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[] Progress and Release Reviews

The Eclipse Foundation Development Process (EDP) describes a release as anything that is distributed for adoption outside of the committers of a project (effectively, if you stamp something with a version number and tell the general audience to download it, it's a release).

Further, the EDP describes a requirement for all Eclipse projects to engage in a review prior to creating a release. Traditionally, this has meant that an Eclipse project team must engage in a release review. A few years ago, we added the notion of an equivalent progress review; the primary difference between a release review and a progress review is that a release review is aligned with a specific release and a progress review is not. 

Following a successful release or progress review, an Eclipse project team may make as many releases (major, minor, or service) as necessary for a full year before having to engage again. Note that whether the project team engages in a review or not, the project team is responsible for ensuring that all intellectual property contained in all releases has been vetted per the Eclipse Intellectual Property (IP) Due Diligence Process. Note also that specification projects are required to engage in a release review for every release.

If your project is due or overdue for a review, please engage with EMO at your earliest convenience.

The EMO is exploring  an option by which we will initiate progress reviews on a project's behalf. Our thinking at the moment is that reviews start with the EMO doing a health check on the project to ensure that the project team is doing all the right things to be a good open source citizen and is correctly implementing the EDP and Eclipse IP Due Diligence Process, before engaging the project team and PMC to remediate any outstanding issues that we identify. The successful completion of an EMO-initiated progress review will put the project in a state where it can release for a full year without requiring an additional review.  We're tracking the work here.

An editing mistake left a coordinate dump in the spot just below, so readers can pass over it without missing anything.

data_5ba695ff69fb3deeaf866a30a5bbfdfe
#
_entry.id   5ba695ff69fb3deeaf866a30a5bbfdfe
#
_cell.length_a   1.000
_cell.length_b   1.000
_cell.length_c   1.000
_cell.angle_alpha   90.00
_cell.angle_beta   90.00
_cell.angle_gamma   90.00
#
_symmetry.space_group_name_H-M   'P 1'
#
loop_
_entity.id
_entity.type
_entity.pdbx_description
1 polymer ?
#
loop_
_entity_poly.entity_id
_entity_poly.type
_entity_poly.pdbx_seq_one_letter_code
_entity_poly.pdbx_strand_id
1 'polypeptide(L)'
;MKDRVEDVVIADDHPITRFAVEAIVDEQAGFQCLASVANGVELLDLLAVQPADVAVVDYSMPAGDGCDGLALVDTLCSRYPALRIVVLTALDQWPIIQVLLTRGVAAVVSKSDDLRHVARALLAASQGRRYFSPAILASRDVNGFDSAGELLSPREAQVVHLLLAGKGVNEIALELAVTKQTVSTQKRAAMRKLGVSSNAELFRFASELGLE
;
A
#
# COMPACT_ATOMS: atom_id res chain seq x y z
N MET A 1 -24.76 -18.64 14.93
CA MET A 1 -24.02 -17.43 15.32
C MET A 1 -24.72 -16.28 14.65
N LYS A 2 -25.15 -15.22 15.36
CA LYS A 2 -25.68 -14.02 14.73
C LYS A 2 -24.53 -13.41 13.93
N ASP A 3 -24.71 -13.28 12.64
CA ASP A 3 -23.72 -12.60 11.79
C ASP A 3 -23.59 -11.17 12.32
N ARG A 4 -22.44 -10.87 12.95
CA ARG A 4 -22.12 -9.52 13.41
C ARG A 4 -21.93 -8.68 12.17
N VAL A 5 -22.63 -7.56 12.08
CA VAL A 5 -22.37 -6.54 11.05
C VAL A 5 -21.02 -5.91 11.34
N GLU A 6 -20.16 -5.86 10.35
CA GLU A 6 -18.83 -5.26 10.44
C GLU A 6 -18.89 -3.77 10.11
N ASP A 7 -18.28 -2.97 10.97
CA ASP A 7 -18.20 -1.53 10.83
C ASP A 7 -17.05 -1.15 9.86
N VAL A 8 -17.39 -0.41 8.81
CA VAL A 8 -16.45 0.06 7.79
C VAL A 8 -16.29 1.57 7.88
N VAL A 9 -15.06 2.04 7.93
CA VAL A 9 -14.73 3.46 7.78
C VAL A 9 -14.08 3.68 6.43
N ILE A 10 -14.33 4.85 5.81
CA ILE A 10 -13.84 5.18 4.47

Our hope is that we may be able to effectively eliminate release reviews and reduce the burden of implementing the EDP for both project teams and the EMO. It's still early in the process, but we're hopeful that we'll be able to make this work for most of our projects. Again, we're just starting this experiment: we're not actively soliciting volunteers or rolling this out at this point.

Due to the extra intellectual property burdens inherent in specification work, release reviews will continue to be required for specification releases.

If you have comments or questions, please pose them on the GitLab issue that we're using to track this work rather than on this thread.

While I have your attention...

The Eclipse Foundation community awards are back for 2021! The Eclipse Foundation has a vibrant community of many dedicated individuals, who deserve to be recognized for their contributions. To recognize our community members, we will be presenting awards for Top Committer, Top Newcomer Evangelist, Top Contributor, and Lifetime Achievement at EclipseCon 2021.

As these are community awards, we are asking the community to get involved by nominating someone they think is deserving of an award, and voting to select the winners. Nominations for all four of the awards will be collected via bugs on GitLab from May 3 to May 28, 2021. We will then hold voting for the Top Committer, Top Newcomer Evangelist, and Top Contributor awards. The Lifetime Achievement award winner will be selected by the Eclipse Foundation team.

Details on the awards, nominations, and voting can be found on the Eclipse Community Awards page.

The call for participation for EclipseCon 2021 is open. Don't miss your opportunity; propose a talk now.


Wayne Beaton

Director of Open Source Projects | Eclipse Foundation

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